Lawn Tractors

Discussion in 'Homesteading Questions' started by country_wife, Apr 19, 2006.

  1. country_wife

    country_wife Evil Poptart

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    What kind of lawn tractor do you own, how many hp, and what can you do with it? Can it handle a hill?
    We're thinking of buying one..needs to be big enough to haul a wagon full of firewood, dirt, or whatever, and maybe even scrape the driveway. We don't want to buy more tractor than we need, so I'm looking for opinions based on experience.
    We have six acres...mostly wooded, but several areas aside from the one acre field get mowed. Not very often, though, since I do it with a push mower. :p
    Thanks!!
     
  2. dale

    dale Well-Known Member

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    Personally I would get a twin cylinder lawn tractor.. that way you have the horse power you need. I would stay away from Tecumseh engines. they now days have plastic carbs on them that if anything major goes wrong with the carb you have to completely replace it..

    I would not buy a lawn tractor with a Hydrostatic (automatic) transmission if you are going to be pulling heavy loads in a wagon.

    the with of the cut will have to be taken into account depending on if you are going to try to go into tight places (around close trees in your field) you can always take the deck off though

    Pushing with a blade.. you will need wheel weights and chains or you will just sit and spin.

    I personally would stay away from the following lawn tractors: Craftsman and Wizard.. the decks have a blade housing that is weak if you are going to mow around rock you will be replacing the housing they are about 20 each for just the housing.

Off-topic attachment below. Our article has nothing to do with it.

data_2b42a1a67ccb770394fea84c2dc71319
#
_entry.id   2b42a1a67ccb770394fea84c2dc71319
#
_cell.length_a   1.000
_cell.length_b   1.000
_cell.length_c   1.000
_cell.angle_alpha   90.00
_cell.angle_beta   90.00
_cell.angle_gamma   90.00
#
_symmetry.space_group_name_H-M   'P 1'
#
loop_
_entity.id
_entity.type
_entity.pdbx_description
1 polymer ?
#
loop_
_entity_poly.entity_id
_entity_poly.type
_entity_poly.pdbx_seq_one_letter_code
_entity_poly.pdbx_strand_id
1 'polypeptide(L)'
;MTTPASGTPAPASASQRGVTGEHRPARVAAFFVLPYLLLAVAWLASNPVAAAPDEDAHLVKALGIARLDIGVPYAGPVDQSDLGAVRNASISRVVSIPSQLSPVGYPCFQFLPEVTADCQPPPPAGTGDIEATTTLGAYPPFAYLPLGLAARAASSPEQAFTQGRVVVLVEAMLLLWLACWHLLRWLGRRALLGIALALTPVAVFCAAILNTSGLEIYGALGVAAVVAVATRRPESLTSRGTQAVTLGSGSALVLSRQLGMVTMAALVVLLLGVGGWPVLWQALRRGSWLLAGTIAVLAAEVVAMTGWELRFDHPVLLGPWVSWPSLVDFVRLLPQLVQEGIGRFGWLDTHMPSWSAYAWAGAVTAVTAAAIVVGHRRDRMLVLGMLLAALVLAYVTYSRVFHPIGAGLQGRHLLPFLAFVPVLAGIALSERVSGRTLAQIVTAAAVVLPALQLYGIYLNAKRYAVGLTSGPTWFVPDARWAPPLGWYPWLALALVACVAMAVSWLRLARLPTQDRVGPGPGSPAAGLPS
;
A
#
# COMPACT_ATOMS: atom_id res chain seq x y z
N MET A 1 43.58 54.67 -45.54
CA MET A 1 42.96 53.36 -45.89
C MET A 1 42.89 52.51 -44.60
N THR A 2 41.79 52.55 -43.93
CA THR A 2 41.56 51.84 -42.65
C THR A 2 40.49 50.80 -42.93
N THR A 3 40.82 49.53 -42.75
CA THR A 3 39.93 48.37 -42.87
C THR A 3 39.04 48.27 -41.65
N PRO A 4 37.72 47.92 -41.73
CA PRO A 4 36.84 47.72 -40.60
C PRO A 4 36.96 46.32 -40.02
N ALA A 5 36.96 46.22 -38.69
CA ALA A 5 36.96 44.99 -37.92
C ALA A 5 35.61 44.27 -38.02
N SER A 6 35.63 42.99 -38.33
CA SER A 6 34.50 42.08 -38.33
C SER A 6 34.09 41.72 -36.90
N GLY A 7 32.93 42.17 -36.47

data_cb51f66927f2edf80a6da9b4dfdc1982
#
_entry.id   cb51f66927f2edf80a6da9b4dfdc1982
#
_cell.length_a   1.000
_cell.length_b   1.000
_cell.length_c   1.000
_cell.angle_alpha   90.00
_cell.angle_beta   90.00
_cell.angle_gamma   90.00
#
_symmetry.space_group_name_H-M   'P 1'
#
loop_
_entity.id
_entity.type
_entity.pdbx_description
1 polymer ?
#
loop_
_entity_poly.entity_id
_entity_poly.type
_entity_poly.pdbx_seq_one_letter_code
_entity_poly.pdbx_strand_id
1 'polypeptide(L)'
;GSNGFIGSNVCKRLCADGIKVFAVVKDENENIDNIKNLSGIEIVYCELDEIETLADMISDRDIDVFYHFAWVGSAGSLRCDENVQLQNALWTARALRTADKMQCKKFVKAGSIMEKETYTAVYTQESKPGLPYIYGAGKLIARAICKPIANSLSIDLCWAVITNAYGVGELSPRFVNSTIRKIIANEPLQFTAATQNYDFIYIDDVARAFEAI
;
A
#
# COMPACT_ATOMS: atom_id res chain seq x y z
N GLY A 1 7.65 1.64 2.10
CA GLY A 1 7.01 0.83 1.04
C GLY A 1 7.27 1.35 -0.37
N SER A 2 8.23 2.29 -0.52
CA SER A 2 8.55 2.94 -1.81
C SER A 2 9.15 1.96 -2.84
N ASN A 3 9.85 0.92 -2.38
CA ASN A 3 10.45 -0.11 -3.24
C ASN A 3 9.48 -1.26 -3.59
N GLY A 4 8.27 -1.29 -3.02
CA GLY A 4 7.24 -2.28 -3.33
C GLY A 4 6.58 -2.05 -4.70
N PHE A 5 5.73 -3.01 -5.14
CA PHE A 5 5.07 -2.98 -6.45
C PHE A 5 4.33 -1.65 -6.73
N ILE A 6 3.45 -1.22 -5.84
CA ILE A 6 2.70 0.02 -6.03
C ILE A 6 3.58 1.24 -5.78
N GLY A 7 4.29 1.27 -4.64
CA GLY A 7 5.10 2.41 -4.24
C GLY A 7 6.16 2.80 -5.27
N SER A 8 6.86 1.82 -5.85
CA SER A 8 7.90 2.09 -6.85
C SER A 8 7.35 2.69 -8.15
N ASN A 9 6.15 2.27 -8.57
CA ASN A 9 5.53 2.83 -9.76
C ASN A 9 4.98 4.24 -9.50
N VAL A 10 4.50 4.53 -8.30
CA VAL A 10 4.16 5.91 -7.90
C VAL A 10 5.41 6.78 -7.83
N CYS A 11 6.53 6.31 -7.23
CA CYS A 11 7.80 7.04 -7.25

AYP if you see AYP in the serial number it stands for American Yard Products. they are the ones that make the Craftsman and so on.

    Just my opinion.. worked at a local small engine shop for last 6 years and those are the ones that gave the most problems

    dale
     

  3. country_wife

    country_wife Evil Poptart

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    Thanks, Dale! That is exactly the kind of info I was looking for. Very helpful! That's a great tip about the Craftsman and Wizard decks..we have a lot of rocks around here.
    Thanks again!
     
  4. Gordon-Schumway

    Gordon-Schumway Well-Known Member

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    I have a 17hp Tecumseh with a 46 inch deck. The advantage on this small yard tractor is it has an oil pump instead of just slinging oil..on hills this is a must. I have just recently bought a new home where the yard is so small and flat that I don't need it any longer. I plan on selling it at a bargain..$500.. used MTD mowers are not worth much more but I see people trying to sell them for 11 or 12 hundred. I had a snow blade but some one needed it more than me and permently borrowed it.

    I think you need a 8n or 9n Ford for your use.
     
  5. Wildtim

    Wildtim Well-Known Member